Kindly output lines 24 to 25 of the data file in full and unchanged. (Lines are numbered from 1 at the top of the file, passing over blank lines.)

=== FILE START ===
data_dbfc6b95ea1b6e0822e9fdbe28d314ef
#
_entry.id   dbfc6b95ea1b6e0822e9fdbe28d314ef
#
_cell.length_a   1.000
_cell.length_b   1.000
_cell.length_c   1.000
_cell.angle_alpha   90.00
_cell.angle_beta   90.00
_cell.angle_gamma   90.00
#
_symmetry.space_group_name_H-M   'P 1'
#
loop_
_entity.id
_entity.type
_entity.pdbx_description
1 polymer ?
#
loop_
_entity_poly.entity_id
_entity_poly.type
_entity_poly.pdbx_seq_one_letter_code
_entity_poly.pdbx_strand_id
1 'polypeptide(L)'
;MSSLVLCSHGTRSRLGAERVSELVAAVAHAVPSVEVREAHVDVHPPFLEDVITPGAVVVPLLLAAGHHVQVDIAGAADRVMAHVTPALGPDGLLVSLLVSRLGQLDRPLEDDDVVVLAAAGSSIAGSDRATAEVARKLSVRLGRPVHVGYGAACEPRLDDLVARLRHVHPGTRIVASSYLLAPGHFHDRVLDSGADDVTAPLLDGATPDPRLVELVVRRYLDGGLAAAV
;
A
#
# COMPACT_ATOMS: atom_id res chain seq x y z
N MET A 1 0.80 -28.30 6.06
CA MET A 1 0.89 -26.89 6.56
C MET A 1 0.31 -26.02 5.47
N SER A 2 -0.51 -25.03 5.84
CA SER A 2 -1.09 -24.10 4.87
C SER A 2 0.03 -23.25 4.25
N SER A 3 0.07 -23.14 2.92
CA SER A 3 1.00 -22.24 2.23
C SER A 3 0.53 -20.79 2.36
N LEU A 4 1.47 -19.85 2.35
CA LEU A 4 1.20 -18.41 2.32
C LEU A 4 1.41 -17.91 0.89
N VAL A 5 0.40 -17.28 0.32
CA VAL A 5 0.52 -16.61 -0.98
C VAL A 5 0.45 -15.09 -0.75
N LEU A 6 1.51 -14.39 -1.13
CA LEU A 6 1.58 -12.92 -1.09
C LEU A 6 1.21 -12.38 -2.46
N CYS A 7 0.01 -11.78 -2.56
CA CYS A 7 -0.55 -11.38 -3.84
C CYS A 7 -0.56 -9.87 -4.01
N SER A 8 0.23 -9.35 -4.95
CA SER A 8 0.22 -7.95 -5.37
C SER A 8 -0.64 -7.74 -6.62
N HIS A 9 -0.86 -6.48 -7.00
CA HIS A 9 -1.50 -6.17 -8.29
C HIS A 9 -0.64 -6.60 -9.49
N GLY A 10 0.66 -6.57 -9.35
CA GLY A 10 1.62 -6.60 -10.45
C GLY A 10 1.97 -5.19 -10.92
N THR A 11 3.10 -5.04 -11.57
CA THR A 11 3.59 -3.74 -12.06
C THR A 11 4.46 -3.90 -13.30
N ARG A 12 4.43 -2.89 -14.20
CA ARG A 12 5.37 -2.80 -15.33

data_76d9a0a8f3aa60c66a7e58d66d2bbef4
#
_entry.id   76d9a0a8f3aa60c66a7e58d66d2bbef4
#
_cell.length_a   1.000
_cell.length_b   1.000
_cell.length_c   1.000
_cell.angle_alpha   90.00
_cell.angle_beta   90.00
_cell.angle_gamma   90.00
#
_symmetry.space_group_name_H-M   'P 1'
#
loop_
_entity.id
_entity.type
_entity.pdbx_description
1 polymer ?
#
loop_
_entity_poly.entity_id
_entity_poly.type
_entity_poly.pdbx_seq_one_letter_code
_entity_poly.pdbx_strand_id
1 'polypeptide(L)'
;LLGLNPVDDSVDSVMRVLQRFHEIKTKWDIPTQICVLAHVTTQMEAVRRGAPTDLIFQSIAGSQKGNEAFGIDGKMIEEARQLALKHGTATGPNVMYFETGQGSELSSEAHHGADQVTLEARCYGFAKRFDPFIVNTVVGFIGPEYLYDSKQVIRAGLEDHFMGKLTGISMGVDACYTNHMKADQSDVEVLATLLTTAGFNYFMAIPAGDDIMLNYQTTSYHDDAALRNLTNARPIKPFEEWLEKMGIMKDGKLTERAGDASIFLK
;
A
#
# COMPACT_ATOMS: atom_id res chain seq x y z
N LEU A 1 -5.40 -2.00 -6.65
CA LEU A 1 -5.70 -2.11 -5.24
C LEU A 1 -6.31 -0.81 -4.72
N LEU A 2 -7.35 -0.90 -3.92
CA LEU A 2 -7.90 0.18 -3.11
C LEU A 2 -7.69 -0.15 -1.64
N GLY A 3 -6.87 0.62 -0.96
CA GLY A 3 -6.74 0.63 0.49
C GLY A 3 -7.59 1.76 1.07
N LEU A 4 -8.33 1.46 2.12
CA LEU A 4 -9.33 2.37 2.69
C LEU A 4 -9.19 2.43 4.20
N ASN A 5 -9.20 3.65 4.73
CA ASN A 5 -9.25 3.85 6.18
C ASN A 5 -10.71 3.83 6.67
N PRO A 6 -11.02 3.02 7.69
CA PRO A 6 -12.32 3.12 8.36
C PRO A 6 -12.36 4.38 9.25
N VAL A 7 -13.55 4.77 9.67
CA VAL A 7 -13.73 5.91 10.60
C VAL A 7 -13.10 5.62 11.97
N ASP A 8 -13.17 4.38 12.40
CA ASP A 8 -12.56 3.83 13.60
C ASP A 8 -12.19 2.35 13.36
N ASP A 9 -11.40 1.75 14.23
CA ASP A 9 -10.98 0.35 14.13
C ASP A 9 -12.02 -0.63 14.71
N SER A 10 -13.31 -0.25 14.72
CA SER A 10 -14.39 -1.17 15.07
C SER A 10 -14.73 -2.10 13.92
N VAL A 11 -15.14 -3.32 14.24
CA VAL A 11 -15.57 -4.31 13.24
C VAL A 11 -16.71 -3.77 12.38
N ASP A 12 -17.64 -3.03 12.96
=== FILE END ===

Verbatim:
_entity_poly.pdbx_strand_id
1 'polypeptide(L)'